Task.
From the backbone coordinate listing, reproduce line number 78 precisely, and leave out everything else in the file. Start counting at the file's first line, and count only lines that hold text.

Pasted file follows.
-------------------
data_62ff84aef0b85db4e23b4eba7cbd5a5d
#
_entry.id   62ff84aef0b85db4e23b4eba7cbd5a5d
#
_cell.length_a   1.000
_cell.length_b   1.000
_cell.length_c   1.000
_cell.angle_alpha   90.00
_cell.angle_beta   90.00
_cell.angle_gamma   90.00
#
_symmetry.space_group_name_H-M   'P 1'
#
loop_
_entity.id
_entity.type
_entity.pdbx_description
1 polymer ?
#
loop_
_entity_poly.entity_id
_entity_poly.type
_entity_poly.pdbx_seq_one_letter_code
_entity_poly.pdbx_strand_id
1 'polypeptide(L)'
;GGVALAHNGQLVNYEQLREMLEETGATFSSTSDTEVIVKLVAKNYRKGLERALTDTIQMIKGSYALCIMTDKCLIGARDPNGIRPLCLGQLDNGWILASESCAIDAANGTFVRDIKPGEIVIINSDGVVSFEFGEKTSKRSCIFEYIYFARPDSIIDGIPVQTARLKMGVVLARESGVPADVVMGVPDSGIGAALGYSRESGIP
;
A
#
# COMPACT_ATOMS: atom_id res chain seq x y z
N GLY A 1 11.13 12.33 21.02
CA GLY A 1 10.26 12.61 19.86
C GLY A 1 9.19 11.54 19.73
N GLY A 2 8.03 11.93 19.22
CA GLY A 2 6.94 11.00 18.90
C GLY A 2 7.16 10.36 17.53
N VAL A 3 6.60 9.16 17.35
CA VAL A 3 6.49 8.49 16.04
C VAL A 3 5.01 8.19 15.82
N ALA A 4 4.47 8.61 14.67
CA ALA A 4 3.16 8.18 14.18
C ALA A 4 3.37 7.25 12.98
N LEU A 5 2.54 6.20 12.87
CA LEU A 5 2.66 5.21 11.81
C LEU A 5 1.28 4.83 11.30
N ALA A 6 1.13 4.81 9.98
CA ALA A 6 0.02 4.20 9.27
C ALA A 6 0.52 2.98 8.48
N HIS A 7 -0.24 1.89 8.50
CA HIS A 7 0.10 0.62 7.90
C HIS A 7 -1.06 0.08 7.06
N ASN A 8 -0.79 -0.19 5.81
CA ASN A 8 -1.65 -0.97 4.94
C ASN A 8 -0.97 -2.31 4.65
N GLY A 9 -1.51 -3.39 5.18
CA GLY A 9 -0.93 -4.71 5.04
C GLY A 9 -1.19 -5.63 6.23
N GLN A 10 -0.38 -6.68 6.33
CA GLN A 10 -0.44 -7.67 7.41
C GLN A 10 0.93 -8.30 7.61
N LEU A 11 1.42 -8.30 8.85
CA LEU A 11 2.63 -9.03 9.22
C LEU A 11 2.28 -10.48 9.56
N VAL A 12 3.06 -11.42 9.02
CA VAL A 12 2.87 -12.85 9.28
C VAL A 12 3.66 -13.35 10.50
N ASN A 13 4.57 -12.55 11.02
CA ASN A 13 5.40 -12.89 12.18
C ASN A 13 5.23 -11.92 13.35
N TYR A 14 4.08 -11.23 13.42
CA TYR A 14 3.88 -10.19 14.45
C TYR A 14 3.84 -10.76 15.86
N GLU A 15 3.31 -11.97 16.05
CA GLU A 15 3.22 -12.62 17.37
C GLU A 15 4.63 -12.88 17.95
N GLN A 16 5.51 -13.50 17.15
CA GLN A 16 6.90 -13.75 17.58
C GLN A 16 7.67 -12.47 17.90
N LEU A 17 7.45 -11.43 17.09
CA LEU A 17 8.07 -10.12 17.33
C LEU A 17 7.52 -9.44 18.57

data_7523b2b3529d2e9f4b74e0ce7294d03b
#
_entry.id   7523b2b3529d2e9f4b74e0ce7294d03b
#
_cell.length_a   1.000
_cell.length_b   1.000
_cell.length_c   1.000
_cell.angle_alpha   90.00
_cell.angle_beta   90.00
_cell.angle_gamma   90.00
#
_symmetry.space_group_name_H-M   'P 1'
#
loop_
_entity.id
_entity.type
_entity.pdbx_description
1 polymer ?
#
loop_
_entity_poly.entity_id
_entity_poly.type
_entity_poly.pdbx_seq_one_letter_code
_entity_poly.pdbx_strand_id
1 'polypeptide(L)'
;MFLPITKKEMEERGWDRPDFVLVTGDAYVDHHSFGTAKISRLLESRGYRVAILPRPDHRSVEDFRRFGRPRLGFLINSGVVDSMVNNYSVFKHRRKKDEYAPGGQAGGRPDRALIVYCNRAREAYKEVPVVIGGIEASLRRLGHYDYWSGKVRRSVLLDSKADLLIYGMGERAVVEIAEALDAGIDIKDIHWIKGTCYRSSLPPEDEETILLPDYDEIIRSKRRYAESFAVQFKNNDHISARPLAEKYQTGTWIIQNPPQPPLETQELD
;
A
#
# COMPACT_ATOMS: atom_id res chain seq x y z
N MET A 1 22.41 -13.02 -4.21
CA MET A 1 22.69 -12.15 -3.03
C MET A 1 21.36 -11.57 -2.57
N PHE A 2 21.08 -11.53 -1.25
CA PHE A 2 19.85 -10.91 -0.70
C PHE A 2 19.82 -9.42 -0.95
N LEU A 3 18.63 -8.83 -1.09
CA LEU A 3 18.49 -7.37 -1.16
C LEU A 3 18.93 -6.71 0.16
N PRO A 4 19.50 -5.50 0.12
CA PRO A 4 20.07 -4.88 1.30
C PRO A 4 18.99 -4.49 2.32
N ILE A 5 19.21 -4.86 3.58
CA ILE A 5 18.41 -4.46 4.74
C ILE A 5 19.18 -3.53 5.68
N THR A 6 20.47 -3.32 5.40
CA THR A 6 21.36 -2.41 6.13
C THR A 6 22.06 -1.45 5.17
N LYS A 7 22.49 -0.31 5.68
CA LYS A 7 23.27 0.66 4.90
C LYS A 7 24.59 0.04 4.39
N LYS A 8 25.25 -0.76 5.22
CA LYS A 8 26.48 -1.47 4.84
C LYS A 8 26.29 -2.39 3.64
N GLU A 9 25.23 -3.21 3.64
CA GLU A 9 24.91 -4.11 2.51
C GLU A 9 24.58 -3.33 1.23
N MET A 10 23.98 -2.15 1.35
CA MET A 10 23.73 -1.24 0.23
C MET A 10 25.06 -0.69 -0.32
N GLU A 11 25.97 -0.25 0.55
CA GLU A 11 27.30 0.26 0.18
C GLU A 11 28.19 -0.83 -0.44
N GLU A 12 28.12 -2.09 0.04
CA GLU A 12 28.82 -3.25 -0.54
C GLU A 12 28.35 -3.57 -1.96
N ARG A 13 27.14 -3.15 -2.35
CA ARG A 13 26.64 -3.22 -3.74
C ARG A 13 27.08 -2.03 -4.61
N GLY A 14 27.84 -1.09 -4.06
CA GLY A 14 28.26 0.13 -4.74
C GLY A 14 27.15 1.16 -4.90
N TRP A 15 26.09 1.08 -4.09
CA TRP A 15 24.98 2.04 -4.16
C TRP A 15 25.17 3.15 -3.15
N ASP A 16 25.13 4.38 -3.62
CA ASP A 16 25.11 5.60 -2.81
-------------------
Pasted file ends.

C GLN A 16 7.67 -12.47 17.90